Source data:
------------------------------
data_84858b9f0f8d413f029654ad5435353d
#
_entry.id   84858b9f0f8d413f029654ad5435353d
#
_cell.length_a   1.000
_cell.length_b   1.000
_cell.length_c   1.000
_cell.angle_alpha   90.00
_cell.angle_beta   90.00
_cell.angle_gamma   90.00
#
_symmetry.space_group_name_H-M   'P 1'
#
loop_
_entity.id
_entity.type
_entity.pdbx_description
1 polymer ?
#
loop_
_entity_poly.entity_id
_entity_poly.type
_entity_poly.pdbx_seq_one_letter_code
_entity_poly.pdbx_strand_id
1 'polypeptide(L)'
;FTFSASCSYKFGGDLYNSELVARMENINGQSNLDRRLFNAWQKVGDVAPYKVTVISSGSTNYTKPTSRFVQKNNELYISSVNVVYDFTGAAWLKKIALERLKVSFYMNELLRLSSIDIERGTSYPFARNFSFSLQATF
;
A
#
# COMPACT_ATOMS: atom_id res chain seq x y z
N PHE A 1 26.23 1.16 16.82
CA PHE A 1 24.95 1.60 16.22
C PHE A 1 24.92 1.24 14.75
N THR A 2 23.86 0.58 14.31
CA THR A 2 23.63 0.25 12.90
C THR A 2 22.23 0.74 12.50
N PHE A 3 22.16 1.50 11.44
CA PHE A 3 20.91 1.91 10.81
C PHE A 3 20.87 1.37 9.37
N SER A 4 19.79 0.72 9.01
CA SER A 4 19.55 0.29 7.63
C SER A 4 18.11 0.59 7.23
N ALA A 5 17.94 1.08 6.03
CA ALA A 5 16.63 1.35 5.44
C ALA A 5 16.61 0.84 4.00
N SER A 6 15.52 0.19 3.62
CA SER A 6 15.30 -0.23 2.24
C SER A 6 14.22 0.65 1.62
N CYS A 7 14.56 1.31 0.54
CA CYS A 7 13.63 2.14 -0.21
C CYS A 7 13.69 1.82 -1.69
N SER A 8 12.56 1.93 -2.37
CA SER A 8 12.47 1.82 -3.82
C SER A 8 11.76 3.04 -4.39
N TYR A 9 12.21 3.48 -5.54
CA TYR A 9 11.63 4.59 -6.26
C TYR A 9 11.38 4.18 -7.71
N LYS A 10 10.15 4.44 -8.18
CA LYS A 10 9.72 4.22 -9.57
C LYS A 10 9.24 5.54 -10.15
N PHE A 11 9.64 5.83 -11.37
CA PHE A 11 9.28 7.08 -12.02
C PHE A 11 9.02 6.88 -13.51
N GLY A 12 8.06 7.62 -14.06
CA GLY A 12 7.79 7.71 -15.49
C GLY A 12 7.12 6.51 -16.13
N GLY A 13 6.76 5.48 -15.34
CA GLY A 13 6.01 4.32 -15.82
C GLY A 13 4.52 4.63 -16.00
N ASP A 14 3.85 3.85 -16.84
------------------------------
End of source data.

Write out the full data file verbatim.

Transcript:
data_84858b9f0f8d413f029654ad5435353d
#
_entry.id   84858b9f0f8d413f029654ad5435353d
#
_cell.length_a   1.000
_cell.length_b   1.000
_cell.length_c   1.000
_cell.angle_alpha   90.00
_cell.angle_beta   90.00
_cell.angle_gamma   90.00
#
_symmetry.space_group_name_H-M   'P 1'
#
loop_
_entity.id
_entity.type
_entity.pdbx_description
1 polymer ?
#
loop_
_entity_poly.entity_id
_entity_poly.type
_entity_poly.pdbx_seq_one_letter_code
_entity_poly.pdbx_strand_id
1 'polypeptide(L)'
;FTFSASCSYKFGGDLYNSELVARMENINGQSNLDRRLFNAWQKVGDVAPYKVTVISSGSTNYTKPTSRFVQKNNELYISSVNVVYDFTGAAWLKKIALERLKVSFYMNELLRLSSIDIERGTSYPFARNFSFSLQATF
;
A
#
# COMPACT_ATOMS: atom_id res chain seq x y z
N PHE A 1 26.23 1.16 16.82
CA PHE A 1 24.95 1.60 16.22
C PHE A 1 24.92 1.24 14.75
N THR A 2 23.86 0.58 14.31
CA THR A 2 23.63 0.25 12.90
C THR A 2 22.23 0.74 12.50
N PHE A 3 22.16 1.50 11.44
CA PHE A 3 20.91 1.91 10.81
C PHE A 3 20.87 1.37 9.37
N SER A 4 19.79 0.72 9.01
CA SER A 4 19.55 0.29 7.63
C SER A 4 18.11 0.59 7.23
N ALA A 5 17.94 1.08 6.03
CA ALA A 5 16.63 1.35 5.44
C ALA A 5 16.61 0.84 4.00
N SER A 6 15.52 0.19 3.62
CA SER A 6 15.30 -0.23 2.24
C SER A 6 14.22 0.65 1.62
N CYS A 7 14.56 1.31 0.54
CA CYS A 7 13.63 2.14 -0.21
C CYS A 7 13.69 1.82 -1.69
N SER A 8 12.56 1.93 -2.37
CA SER A 8 12.47 1.82 -3.82
C SER A 8 11.76 3.04 -4.39
N TYR A 9 12.21 3.48 -5.54
CA TYR A 9 11.63 4.59 -6.26
C TYR A 9 11.38 4.18 -7.71
N LYS A 10 10.15 4.44 -8.18
CA LYS A 10 9.72 4.22 -9.57
C LYS A 10 9.24 5.54 -10.15
N PHE A 11 9.64 5.83 -11.37
CA PHE A 11 9.28 7.08 -12.02
C PHE A 11 9.02 6.88 -13.51
N GLY A 12 8.06 7.62 -14.06
CA GLY A 12 7.79 7.71 -15.49
C GLY A 12 7.12 6.51 -16.13
N GLY A 13 6.76 5.48 -15.34
CA GLY A 13 6.01 4.32 -15.82
C GLY A 13 4.52 4.63 -16.00
N ASP A 14 3.85 3.85 -16.84